When Costello saw Hargrove’s talent level, he took his coaching hat off and put on his GM hat.

“I recognized right away that his game would translate to a real hockey game,” Costello said. “Actually, it translates better than in 3Ice. The way he would protect the puck. No one could get it away from him for minutes on end. He’d keep circling and circling. I knew he’d be a force in this league.

“So I kept hinting to him about coming back, asking him what jersey number he wanted. Just joking around. Finally I said, `We want you to play.’ He said he’s been really thinking about it. 3Ice made him realize he wanted to play another season.”

Hargrove still has to deal daily with a wonky back and his comeback hit a snag when he suffered a groin injury on the first day of training camp. The Americans struggled early and so did Hargrove. Through the first 16 games, Allen was 5-10-1 with Hargrove contributing just four goals and eight assists. So after an 8-2 defeat to Rapid City on Dec. 3, Costello sidelined Hargrove for six games to give his groin a chance to heal.

And the losing continued. The Americans dropped five of the seven games without Hargrove and fell to the bottom of the ECHL’s Mountain Division with a 7-15-1 record.

But a healed Hargrove has made all the difference in the world for the Americans. He returned on Dec. 22 and in the 33 games the Americans have played since then, Hargrove has 29 goals and 25 assists. Allen has won 21 of the games, including two featuring Hargrove hat tricks, to storm back into playoff contention.

During one stretch, Hargrove collected points in an ECHL-best 23 consecutive games. He was named ECHL Player of the Month for January on the strength of his 12 goals and eight assists in 13 games.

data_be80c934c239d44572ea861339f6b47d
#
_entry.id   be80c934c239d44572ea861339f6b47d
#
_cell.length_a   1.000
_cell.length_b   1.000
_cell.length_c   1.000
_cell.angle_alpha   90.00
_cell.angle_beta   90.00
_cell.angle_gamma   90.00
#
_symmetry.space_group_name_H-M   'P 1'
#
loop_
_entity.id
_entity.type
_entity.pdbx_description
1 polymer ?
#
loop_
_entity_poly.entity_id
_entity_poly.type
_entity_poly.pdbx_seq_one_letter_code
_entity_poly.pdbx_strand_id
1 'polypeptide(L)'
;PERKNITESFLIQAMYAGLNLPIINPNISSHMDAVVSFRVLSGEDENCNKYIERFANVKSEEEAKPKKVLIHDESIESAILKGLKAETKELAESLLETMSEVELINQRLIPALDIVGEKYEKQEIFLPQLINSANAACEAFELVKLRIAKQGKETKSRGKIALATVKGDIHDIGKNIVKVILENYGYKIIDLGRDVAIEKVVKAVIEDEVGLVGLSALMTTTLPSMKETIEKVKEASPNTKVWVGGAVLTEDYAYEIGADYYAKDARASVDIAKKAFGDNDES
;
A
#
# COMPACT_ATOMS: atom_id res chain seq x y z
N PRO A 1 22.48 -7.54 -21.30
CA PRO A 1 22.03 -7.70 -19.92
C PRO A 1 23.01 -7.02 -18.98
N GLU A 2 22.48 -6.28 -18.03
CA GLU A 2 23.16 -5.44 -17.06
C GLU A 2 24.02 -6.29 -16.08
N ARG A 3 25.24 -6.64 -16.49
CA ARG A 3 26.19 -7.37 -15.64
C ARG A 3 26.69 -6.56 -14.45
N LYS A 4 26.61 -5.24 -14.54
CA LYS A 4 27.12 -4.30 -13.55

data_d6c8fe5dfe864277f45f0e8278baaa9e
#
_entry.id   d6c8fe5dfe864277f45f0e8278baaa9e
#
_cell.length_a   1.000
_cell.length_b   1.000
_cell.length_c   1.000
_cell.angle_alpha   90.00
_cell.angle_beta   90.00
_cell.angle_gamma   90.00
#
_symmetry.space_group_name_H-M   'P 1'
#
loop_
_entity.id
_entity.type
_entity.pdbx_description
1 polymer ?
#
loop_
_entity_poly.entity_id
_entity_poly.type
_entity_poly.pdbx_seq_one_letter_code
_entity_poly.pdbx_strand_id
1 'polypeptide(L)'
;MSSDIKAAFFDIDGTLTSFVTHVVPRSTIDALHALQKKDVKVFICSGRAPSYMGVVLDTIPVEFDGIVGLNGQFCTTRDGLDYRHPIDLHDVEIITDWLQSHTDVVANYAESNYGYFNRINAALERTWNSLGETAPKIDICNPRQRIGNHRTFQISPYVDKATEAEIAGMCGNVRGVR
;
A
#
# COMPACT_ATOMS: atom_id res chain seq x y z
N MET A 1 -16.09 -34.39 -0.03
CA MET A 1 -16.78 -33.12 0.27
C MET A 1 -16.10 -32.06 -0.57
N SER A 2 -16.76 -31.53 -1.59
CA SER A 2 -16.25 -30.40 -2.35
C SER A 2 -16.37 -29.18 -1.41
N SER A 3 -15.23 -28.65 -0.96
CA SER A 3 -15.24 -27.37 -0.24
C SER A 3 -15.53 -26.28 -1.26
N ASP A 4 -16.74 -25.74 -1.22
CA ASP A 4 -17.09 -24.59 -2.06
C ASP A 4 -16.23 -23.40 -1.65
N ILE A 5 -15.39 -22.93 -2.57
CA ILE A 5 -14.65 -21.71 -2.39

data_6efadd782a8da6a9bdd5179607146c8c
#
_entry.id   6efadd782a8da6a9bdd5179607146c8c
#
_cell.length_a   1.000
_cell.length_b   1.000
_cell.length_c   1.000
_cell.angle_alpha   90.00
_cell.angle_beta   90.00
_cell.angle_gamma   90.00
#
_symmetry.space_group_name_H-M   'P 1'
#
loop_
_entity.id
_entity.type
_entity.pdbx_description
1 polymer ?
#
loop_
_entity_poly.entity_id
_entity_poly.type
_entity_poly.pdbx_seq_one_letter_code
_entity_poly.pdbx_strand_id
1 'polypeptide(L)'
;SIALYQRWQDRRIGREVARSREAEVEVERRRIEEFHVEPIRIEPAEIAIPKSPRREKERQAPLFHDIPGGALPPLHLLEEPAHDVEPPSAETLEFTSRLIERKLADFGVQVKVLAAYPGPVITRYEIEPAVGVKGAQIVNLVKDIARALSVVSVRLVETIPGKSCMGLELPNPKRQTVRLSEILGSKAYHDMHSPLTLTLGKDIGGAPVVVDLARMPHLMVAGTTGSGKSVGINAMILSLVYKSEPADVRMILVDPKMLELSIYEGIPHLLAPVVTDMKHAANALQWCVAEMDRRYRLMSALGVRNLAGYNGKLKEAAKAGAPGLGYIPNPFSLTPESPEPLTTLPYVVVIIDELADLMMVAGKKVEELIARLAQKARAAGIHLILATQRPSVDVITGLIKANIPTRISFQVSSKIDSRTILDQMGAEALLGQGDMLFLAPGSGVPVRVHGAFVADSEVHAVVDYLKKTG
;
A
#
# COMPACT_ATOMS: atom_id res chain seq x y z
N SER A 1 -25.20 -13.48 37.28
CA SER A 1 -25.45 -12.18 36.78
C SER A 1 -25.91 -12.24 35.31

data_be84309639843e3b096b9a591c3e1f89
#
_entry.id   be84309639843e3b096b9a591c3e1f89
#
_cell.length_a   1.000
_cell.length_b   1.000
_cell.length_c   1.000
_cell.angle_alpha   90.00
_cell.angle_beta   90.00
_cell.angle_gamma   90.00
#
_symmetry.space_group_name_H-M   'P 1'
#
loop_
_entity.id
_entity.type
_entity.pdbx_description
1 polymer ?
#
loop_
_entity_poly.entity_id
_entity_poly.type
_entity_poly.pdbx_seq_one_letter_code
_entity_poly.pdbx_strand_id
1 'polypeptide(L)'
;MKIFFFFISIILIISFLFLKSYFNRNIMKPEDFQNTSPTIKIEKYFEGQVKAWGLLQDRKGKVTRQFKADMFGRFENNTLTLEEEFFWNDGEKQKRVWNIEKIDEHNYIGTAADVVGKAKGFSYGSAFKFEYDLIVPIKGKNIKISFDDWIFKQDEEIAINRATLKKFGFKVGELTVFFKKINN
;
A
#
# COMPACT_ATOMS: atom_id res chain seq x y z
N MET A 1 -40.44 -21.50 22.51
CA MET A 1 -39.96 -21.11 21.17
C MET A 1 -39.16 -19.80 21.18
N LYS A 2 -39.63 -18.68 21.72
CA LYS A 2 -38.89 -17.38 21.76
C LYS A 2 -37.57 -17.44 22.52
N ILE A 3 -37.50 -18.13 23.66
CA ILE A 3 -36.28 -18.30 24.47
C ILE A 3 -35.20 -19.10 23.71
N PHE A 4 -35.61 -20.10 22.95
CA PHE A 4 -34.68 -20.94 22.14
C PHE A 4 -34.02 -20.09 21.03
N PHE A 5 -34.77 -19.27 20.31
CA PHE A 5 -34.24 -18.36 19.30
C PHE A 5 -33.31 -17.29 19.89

“Since he’s gotten healthy, I think he’s been the best all-around player in the league,” Costello said.

In February, Costello named Hargrove team captain.

“He’s wearing the C for a reason,” Costello said. “He’s big in the (locker) room, a big influence physically. He’s a leader. The guys tend to listen to him. He’s like a magnet – all the young players like to be around him and play like him.”

And the young players have started playing like him. Allen has three of the top six scorers in the ECHL and four of the Top 10. Hargrove’s linemate Hank Crone – another Dallas native, by the way – leads the ECHL in scoring with 80 points on 36 goals and 44 assists. They are joined on a line by another veteran, Colby McAuley, a mid-season arrival who has five goals and 13 assists in 22 games.

Hargrove scored his previous career-best of 16 goals in a season three times — for Fargo as a 19-year-old, Providence as a 25-year-old and Fehervar in the Austrian League at 28 years of age. Now this, at age 30.

“I’m a late bloomer,” Hargrove mused. “Having linemates than can get you the puck and then can get open when you have the puck… A lot of it comes from not squeezing my stick too tight, not trying to get to the next level. I’m just here having fun, playing my game. I’m actually enjoying hockey again and life in general. Playing that Bottom 6 role in the American League…it’s tough. But coming here, being on a top line with good players … I’ve fallen in love with the game again.”

So the real estate career remains on hold for now – and maybe for a few more years.

“This is my final stop,” Hargrove said. “I was always looking higher, aiming higher. But as I get older, your body breaks down a little bit. Now being at home and having Costello as the head coach… I love it here.”